High hopes for oral cholera vaccine
A trial of a new oral cholera vaccine in Kolkata is promising but, as Patralekha Chatterjee reports, a vaccine is only one weapon in the battle against the disease.
September 2006: phase III of a clinical trial of a bivalent, oral cholera vaccine was under way in a neighbourhood of Kolkata in eastern India. As in any clinical trial, this was a critical stage: the vaccine was being given to large groups of people to confirm its effectiveness, monitor side-effects and collect information that would allow it to be used safely.
More than 30 vaccination centres had been set up within the city’s slums so that people did not have to go far to take the vaccine. Then, torrential rain lashed this city of more than 14 million people.
Such was the interest in the vaccine that people were not deterred by the weather. “It was indeed surprising to see the turnout even in that rain,” recalls Dr Dipika Sur, Deputy Director of India’s National Institute of Cholera and Enteric Diseases (NICED). “Sometimes, we would get frantic calls from our vaccination staff that the chairs and tables in our vaccination centres were floating.”
Residents were enthusiastic about the vaccine trial as researchers had invested in two years of community education before the study started.
Dr Sujit Kumar Bhattacharya, medical officer with the World Health Organization’s Regional Office for South-East Asia, emphasizes the importance of community consultation before a vaccine is introduced: “When we first developed the protocol, we knew scientifically we had a good, feasible-to-implement vaccine but it still had to be accepted by the people. We set up a little office in selected slums (where the trials eventually took place) in advance. At the start, people said ‘give us clean water, sanitation’ and so on.
“We held medical camps to treat other diseases, we held informal meetings with community leaders, we took into confidence the local imams (Muslim clerics) and even kept the National Human Rights Commission and the local police in the loop,” says Bhattacharya, a former head of NICED.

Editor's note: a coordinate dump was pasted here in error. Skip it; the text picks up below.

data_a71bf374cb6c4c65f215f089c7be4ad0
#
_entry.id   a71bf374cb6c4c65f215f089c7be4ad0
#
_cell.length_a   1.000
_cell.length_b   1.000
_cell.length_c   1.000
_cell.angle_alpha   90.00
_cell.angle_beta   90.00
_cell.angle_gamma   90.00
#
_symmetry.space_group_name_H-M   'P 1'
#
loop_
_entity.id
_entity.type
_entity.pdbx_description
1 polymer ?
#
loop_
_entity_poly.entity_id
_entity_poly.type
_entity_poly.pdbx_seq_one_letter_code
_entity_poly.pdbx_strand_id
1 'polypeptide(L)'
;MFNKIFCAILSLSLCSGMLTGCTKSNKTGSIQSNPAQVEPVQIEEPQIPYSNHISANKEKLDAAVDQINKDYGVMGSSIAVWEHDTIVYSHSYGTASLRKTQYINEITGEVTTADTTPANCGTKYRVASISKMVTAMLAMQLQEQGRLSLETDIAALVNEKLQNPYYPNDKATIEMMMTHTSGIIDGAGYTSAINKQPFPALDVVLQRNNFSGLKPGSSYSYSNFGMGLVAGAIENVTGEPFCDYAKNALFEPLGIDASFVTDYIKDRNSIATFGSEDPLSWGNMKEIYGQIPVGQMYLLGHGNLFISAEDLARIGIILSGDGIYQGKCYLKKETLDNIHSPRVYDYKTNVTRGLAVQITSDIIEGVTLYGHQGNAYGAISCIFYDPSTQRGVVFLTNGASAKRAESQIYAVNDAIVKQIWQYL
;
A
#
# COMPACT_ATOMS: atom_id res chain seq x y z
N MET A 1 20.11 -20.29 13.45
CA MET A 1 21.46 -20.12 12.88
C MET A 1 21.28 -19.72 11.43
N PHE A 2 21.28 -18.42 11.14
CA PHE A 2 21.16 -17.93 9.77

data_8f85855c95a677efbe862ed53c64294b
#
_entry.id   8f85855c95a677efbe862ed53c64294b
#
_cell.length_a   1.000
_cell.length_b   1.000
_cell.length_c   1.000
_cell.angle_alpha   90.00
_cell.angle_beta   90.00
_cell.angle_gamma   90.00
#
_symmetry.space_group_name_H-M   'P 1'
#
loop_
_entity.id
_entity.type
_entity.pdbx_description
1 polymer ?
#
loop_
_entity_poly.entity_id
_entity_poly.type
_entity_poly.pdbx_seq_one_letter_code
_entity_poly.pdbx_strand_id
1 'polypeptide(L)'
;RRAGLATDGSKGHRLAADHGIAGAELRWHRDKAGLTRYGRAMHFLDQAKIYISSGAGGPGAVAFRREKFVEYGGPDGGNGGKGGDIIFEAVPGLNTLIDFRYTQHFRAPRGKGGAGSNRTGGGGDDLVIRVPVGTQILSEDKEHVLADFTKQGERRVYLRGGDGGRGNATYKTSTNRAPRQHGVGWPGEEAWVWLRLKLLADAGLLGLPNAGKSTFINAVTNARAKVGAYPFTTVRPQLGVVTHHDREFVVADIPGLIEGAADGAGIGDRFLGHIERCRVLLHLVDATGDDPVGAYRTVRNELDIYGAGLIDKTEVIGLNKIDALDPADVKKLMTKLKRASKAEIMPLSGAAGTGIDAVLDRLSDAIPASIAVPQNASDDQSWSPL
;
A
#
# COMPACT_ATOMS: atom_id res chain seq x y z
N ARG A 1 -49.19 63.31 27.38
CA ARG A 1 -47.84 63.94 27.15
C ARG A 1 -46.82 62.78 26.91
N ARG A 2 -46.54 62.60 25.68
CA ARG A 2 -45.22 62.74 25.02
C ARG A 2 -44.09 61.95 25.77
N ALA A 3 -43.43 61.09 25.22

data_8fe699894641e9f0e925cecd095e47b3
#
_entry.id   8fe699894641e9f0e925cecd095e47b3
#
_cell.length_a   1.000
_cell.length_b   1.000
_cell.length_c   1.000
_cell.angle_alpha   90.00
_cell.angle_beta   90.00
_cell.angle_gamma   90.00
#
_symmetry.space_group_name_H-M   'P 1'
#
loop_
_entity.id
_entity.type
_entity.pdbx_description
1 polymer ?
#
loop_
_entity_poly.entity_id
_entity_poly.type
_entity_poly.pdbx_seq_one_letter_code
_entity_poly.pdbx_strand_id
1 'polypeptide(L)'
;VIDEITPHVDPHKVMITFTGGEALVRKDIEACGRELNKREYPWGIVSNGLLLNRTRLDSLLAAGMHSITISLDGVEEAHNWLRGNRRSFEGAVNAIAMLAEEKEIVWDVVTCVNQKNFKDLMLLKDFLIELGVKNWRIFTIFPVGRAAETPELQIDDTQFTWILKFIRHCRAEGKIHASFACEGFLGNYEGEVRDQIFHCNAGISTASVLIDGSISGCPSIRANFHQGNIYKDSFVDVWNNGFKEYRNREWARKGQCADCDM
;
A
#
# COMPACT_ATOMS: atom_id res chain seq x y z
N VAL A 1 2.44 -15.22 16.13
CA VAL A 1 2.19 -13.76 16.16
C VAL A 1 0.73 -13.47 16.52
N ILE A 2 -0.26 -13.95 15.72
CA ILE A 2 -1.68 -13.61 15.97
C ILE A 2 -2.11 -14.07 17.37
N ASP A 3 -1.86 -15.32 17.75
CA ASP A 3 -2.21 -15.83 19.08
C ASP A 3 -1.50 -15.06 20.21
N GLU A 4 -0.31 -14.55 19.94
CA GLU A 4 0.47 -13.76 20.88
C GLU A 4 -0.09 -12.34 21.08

The interim results of the phase III trial that started in Kolkata in 2006 were published recently. There were 20 episodes of cholera in the 52 212 people receiving vaccine and 68 episodes in the 55 562 people who received the placebo. “The results of the vaccine trial were 68% protection of all age groups two years after vaccination. Children aged five to 15 years had 88% protection. With a high burden of cholera in several areas of India, this was a very valuable finding,” says Sur.
For more than five years NICED has been working in Kolkata with scientists from the Seoul-based International Vaccine Institute to accelerate the introduction of this oral cholera vaccine, which has the potential to make a breakthrough in the battle against the disease.
John Clemens, Director-General of the International Vaccine Institute, says “our role has been to initiate the idea of internationalizing the vaccine, redesign the vaccine and provide technical and research support”. Explaining the necessary partnership between the pharmaceutical company Shanta Biotechnics and the government, he adds, “Having NICED as a partner was critical, as was the formal approval of the Indian Council of Medical Research. The clinical trial was conducted in a population where NICED had already worked and had community relationships.”